Even before COVID-19 prompted an unprecedented rush for new vaccines and therapeutics, it was clear that many existing clinical trial processes were technologically outmoded. Now that the world is depending on the life sciences industry to lead the way out from this pandemic, the need to move away from in-person engagements, on-site monitoring, paper documentation, and other manual checkpoints has taken on a new urgency.
In response to today’s challenges, the industry has made many changes and regulators have appropriately updated rules to decentralize processes and move towards trial virtualization. Now, it is time to accelerate these efforts.
There are many valid reasons for the sector’s traditional resistance to transformation: Tight controls are required so that safety and efficacy can be properly assessed; high variability requires any software be tailored to address the specific needs of an individual trial, which isn’t always economically feasible; and as trials involve human participants there is a general hesitance to introducing any known-unknowns to the process.
In addition to the challenges of conducting trials while adhering to COVID-era social distancing guidelines, maintaining the technological status quo comes with many inherent drawbacks such as:
Increased potential for error. Whenever processes rely on manual checkpoints, rather than digital ones, you introduce the potential for human error, which could lead to protocol deviations, delays, and patient risks.
Inefficient coordination of systems. One recent landscape study noted that (emphasis added) “inefficient encounter-driven system[s] that relied on manual intervention … could pose institutional risk at all stages.”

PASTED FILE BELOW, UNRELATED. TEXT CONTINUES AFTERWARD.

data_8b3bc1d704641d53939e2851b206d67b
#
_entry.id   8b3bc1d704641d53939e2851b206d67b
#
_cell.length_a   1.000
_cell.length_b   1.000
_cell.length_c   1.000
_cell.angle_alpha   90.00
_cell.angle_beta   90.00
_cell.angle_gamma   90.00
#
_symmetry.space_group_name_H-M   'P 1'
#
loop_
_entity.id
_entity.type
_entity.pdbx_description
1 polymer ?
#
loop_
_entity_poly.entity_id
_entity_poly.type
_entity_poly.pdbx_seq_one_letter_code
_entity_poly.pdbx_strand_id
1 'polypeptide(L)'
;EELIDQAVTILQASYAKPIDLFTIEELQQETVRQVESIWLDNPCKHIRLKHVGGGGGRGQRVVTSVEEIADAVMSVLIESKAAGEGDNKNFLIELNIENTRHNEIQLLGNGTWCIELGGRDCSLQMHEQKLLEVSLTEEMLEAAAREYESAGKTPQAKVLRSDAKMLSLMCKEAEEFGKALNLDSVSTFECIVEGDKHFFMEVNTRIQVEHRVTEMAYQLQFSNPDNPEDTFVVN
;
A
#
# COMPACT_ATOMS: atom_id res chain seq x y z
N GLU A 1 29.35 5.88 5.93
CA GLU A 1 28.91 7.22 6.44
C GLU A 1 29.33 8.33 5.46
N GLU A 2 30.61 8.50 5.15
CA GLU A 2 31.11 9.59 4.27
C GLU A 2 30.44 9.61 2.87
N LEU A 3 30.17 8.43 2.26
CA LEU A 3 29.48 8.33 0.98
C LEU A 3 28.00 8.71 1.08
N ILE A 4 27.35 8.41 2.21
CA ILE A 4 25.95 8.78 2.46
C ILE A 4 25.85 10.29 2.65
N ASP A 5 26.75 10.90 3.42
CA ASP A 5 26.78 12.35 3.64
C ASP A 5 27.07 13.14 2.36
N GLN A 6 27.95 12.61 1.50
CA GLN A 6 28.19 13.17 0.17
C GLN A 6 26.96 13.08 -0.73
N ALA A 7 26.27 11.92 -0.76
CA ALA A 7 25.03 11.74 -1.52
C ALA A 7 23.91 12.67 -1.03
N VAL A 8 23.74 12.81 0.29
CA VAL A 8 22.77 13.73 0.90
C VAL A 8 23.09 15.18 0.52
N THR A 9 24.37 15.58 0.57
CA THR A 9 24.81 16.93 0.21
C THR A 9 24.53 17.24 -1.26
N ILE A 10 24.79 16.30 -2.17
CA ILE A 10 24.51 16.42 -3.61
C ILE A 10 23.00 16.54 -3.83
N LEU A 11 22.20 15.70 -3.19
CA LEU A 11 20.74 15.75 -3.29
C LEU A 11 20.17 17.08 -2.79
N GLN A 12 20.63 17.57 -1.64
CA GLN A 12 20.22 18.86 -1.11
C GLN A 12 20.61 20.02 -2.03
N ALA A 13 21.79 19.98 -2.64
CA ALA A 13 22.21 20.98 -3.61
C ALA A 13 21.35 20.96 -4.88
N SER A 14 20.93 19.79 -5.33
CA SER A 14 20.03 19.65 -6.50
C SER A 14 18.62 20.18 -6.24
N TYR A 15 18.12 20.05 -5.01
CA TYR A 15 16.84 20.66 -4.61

Wasted or duplicated work. Clinical measurements, for example, are typically written by hand, re-entered into multiple systems, and then reviewed by a third-party monitor to ensure accuracy between written and electronic data.
Additional burdens placed on patients. In most trials, participants are required to come on-site frequently, and they may also be subject to in-person questionnaires and other forms of data gathering. Which takes on additional challenges in the age of social distancing.
While the shortfalls of current “analog” practices are well known, the industry has been reluctant to make changes for the reasons detailed above. If only one positive thing comes out of this pandemic, it might be that the urgency of the moment compels the industry and its regulating bodies to finally implement some long-overdue technical upgrades, which could have benefits beyond the current crisis.
Digital transformation, however, is no easy undertaking—particularly in complex, highly-regulated sectors such as life sciences. The good news is the industry has access to powerful technologies that weren’t available even a decade ago.
Enterprise no-code application platforms like Unqork empower organizations to build complex, scalable digital solutions with a fraction of the resources it would take using a traditional code-based approach. In this eBook we will explore two key ways no-code is being used to accelerate transformation in this vital sector, in this crucial time.